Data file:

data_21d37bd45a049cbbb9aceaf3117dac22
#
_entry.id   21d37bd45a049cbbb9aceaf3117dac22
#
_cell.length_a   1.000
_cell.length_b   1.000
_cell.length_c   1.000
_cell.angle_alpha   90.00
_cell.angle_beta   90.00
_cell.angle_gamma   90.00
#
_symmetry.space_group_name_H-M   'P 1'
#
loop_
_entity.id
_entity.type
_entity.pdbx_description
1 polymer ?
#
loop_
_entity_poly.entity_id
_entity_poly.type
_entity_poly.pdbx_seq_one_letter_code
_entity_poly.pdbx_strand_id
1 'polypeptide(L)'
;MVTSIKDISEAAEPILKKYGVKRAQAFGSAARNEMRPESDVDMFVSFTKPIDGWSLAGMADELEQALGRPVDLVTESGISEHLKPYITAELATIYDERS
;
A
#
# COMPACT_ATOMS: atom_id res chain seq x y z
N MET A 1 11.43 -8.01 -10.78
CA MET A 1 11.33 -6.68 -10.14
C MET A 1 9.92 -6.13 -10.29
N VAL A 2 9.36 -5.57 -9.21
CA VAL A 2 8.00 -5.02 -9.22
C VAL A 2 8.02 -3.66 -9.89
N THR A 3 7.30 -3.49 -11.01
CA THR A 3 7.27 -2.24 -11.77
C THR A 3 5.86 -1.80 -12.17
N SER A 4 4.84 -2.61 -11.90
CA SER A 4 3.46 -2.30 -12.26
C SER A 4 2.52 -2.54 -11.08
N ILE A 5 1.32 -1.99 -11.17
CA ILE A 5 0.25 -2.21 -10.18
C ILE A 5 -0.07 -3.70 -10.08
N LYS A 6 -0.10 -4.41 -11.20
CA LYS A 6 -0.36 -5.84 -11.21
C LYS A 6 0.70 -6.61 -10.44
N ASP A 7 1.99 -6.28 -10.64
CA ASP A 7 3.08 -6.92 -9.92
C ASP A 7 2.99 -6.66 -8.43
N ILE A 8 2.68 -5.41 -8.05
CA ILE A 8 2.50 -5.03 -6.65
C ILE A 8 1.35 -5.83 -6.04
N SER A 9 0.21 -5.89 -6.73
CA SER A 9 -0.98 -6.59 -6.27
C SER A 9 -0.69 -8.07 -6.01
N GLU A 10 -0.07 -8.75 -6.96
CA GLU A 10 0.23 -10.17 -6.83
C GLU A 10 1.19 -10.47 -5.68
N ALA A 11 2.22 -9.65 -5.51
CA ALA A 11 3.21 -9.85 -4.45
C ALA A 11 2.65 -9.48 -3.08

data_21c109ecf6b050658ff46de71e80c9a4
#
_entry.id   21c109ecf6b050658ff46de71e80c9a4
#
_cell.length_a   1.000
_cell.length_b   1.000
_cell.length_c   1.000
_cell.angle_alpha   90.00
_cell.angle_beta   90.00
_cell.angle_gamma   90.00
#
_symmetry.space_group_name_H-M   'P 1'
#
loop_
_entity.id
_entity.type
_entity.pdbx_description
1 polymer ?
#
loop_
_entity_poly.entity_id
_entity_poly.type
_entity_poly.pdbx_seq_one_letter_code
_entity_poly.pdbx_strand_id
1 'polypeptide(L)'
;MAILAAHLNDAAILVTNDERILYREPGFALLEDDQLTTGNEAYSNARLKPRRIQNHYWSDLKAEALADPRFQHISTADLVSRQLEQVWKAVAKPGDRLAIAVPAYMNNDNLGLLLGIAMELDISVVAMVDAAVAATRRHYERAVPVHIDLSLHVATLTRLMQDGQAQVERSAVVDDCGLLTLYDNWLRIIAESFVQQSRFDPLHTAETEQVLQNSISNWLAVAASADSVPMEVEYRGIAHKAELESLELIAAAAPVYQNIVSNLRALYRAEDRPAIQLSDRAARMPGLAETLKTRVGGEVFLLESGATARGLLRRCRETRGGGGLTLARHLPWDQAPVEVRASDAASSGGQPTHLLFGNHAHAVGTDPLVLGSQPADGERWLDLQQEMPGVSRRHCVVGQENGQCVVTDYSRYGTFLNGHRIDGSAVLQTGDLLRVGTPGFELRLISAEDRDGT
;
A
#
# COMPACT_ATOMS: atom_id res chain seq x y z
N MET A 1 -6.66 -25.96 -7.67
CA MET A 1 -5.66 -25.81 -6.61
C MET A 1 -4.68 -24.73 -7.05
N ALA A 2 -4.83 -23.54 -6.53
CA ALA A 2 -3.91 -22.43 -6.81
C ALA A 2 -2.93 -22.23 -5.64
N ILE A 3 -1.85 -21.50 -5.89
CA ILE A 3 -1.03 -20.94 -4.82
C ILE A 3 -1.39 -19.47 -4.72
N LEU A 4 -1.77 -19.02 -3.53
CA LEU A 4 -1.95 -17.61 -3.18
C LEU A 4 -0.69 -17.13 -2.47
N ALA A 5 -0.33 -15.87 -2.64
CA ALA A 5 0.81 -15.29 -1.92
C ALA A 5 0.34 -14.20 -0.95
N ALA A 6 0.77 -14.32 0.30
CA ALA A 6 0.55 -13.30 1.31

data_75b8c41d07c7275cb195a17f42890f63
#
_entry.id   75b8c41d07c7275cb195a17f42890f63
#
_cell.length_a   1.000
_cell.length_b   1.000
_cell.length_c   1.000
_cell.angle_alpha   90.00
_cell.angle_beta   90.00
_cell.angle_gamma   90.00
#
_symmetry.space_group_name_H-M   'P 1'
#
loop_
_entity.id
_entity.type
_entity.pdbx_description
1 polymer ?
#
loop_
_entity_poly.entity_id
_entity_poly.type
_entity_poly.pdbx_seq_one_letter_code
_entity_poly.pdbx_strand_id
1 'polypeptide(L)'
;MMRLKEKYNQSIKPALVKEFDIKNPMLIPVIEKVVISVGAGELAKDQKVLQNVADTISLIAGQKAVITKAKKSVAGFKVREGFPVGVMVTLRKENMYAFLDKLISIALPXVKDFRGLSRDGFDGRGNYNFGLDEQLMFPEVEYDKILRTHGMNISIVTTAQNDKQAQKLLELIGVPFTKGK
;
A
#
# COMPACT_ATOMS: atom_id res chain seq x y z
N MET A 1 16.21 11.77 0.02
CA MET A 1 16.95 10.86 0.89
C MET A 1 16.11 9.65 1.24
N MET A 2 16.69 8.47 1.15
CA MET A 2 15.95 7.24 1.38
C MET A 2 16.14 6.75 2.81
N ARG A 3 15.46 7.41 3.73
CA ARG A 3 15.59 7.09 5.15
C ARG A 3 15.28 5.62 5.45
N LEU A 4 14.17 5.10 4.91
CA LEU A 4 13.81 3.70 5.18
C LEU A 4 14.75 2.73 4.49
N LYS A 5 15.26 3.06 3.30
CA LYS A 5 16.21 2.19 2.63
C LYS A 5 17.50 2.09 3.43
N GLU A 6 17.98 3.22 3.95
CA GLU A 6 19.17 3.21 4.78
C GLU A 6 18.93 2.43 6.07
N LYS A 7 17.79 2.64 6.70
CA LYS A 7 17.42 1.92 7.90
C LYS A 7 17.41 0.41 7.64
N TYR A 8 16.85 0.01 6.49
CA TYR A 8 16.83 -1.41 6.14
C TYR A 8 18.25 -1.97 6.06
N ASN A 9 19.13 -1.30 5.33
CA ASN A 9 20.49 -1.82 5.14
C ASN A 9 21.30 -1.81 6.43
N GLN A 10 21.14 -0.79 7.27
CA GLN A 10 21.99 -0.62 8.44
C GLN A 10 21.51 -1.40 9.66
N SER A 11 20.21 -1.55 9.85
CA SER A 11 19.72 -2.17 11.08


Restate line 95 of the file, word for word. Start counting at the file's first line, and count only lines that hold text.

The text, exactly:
CA MET A 1 -5.66 -25.81 -6.61